In early November—just before XUG—we welcomed Mike Dean to the Inera team!

Mike is a seven-year veteran of eXtyles, having used it to produce financial journal and book content. As a Solutions Architect at Inera, he’ll be helping customers with support queries, working on eXtyles configuration projects, and assisting the development team.

Updating eXtyles markup for JATS4R

We’re updating our eXtyles NLM product to help customers comply with recent recommendations for markup of ethics statements and data availability statements in journal articles from NISO’s JATS for Reuse (JATS4R) Working Group. For all the details, check out our blog post !

If you use eXtyles NLM, you’ll get this update automatically. If you are exporting JATS from a customized version of eXtyles and would like to get this update, please let us know.

Find Inera at upcoming conferences

Atypon Engage Europe 2019

London, UK, December 6

Are you a Literatum user? Look for Senior Solutions Architect Robin Dunford at this year’s Engage Europe conference in London.

EEMUG 2020

London, UK, January 23–24

Robin Dunford will also be attending this year’s European Editorial Manager User Group meeting.

Working with Word

Word Tip: Making Draft View even more useful

On the View tab, Word offers several ways to look at your document. You may spend most of your time in Print Layout view, but other options have a lot to offer! Previously on Word Tips, we’ve discussed the very useful Outline View; this time, we’ll focus on Draft view.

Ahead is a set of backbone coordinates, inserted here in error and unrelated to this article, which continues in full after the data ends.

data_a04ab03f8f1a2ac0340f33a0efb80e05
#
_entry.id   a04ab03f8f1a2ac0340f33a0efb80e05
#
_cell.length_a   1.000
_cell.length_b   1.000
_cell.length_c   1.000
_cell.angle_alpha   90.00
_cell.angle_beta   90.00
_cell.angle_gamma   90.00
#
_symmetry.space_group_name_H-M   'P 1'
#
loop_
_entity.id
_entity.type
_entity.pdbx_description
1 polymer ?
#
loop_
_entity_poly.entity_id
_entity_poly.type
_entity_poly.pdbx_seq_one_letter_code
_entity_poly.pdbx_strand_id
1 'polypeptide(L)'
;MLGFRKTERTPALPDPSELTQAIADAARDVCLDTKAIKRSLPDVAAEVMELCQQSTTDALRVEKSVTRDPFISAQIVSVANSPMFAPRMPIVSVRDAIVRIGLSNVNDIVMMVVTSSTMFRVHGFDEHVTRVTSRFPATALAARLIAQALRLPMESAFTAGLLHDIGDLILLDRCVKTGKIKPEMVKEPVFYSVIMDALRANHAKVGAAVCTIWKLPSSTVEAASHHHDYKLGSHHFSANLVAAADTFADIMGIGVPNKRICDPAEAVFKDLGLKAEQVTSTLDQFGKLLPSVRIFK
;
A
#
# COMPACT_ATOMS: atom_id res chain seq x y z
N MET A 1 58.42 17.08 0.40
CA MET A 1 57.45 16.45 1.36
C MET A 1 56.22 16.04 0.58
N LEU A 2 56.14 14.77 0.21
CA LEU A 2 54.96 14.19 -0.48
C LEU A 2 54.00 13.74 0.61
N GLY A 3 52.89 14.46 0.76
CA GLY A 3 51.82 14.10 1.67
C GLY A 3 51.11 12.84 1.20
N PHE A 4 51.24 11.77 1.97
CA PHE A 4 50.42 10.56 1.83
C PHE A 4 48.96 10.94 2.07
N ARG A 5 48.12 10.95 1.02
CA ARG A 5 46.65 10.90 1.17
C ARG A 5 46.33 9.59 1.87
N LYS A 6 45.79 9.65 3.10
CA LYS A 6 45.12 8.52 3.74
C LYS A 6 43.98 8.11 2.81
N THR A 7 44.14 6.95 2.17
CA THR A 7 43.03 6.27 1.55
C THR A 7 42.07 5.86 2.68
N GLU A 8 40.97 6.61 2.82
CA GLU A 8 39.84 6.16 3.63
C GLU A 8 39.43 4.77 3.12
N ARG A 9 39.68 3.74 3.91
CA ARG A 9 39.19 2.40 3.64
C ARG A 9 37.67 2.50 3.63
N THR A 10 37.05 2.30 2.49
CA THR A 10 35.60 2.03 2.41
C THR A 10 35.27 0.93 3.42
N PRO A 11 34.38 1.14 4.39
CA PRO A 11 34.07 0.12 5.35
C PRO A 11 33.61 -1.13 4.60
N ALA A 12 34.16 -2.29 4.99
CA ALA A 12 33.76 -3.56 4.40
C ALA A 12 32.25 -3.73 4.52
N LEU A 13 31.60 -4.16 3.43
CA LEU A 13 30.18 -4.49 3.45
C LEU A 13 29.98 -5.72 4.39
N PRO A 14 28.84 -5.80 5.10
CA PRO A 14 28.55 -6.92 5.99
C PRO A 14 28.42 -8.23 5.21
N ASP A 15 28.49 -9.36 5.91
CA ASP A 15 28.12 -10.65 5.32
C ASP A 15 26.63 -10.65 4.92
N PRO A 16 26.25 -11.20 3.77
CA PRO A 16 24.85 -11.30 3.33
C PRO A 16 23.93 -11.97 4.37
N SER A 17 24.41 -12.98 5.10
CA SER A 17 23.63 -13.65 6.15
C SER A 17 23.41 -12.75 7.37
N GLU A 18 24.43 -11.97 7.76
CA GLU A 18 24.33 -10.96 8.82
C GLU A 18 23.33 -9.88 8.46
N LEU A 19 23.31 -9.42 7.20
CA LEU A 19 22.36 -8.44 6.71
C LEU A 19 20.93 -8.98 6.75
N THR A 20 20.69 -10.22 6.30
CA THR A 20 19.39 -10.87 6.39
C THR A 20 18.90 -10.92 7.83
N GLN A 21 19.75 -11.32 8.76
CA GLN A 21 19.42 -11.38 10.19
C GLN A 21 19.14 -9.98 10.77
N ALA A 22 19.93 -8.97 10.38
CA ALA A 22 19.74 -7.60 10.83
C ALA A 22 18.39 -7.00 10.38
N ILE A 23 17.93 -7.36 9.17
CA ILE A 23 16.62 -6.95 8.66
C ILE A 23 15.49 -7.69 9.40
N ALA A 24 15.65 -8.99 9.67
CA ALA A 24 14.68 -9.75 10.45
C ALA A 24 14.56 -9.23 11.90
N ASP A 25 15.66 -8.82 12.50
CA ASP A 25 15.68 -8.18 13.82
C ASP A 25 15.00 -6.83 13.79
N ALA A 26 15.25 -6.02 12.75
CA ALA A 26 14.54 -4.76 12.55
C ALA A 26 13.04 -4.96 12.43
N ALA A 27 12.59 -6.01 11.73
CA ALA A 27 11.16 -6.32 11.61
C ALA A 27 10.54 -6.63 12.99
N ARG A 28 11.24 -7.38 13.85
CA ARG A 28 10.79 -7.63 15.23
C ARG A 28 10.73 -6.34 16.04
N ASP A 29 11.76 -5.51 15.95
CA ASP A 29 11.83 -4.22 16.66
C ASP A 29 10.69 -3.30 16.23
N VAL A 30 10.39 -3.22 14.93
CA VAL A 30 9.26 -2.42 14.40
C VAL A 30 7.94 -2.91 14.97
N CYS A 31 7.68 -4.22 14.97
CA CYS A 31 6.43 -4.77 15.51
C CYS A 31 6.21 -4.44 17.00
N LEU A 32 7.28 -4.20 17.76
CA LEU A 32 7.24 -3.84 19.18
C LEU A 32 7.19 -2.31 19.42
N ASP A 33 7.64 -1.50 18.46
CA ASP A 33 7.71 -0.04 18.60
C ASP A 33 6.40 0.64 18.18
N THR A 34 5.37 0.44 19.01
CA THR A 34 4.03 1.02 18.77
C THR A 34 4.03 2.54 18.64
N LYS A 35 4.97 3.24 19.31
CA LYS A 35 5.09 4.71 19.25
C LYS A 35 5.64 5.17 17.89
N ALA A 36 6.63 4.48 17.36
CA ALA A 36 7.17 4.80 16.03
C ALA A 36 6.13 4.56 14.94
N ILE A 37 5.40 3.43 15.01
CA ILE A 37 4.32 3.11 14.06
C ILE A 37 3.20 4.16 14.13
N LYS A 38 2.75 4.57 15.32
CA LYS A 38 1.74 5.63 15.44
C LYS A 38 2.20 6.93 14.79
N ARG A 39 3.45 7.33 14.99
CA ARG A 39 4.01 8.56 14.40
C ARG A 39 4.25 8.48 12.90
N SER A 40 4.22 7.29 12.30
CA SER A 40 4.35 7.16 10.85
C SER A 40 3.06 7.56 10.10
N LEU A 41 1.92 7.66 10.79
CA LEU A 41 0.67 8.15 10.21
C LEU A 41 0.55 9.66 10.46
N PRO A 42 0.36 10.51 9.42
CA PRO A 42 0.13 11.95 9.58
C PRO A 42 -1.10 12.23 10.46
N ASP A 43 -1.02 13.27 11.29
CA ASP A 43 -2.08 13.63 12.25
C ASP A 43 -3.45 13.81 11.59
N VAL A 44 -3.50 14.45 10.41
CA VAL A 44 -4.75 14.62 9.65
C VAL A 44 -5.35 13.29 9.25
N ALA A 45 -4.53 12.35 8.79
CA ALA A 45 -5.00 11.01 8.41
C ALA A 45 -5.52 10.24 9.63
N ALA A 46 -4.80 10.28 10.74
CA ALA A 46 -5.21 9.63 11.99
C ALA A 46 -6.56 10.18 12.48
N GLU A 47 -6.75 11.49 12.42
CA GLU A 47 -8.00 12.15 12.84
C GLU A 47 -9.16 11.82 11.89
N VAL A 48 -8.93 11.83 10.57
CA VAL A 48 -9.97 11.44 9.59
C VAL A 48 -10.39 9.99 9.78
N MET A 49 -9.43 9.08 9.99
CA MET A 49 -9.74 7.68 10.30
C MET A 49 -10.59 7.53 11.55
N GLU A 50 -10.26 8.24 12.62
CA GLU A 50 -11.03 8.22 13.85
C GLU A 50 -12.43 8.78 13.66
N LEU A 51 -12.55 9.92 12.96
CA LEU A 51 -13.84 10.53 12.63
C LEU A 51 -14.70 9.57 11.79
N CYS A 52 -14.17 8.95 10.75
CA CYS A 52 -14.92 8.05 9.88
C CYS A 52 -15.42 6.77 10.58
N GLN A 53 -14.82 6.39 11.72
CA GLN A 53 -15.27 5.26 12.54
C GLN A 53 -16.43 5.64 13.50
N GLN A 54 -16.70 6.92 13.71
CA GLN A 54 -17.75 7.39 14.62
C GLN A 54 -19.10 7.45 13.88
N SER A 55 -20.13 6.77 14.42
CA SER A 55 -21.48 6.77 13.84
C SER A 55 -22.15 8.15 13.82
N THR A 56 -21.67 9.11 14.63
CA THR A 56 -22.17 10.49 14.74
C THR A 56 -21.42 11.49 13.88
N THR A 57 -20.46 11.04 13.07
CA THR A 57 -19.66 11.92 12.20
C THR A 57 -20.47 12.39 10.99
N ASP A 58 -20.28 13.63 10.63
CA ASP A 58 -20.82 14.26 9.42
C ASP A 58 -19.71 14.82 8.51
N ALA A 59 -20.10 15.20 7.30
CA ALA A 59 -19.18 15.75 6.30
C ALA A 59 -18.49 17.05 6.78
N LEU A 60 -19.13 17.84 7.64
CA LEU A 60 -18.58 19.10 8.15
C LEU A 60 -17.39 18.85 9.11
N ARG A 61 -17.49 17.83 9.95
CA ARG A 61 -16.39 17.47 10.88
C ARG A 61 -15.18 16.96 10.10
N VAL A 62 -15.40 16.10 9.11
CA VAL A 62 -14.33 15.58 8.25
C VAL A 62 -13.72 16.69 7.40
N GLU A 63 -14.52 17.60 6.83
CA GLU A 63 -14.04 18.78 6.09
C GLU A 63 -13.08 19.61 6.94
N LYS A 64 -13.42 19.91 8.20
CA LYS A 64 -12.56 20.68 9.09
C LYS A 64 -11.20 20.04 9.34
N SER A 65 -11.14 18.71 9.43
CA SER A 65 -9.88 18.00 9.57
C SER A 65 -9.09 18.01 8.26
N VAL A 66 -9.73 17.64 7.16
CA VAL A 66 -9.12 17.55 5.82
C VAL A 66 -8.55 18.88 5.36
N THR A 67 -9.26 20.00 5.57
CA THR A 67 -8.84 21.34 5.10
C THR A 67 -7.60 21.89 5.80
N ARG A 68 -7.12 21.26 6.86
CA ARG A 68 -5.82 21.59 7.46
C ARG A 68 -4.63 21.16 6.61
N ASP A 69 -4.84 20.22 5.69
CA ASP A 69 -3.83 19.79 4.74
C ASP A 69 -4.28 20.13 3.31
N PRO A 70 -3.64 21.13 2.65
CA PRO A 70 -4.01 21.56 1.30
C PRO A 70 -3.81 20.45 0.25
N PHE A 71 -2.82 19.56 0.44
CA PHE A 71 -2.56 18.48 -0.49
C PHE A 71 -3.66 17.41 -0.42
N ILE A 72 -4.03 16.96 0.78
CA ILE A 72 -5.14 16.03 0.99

Draft view can be useful in several ways. First, as you’ll remember if you’ve had eXtyles User Training, it’s the easiest way to quickly review which paragraph styles are used in your document:

Draft view can also speed up load time and reduce display glitches for large files, since its pared-down display (no headers and footers, no images) takes up less working memory. This view preserves line and page breaks but displays them in a space-saving way.

By default, Draft view uses 100% zoom and the same fonts, colors, and sizes as Page Layout view, which means you may find the font in Draft View smaller than you’d like. As in Page Layout, you can adjust the zoom in Draft view. However, you can also set up Draft view to always use the font and font size of your choice! Here’s how:

    • Open File > Options > Advanced
    • Under Show Document Content, check the Use draft font in Draft and Outline view box:

  • Choose the font and type size you prefer
  • Click OK

This is also a helpful trick if you have a preferred font for editing that doesn’t match those used in your document templates: by setting up Draft view to display that font, you can have a version tailored to your preferences available in one click, without changing the underlying format of your documents.

Have an intractable Word problem you’d love to solve? Have a clever tip to share? Send it to us at (subject line: Word Tips)!

Happy New Year! ???????? We’ll see you in 2020!

The Inera offices will be closed December 24 through January 1.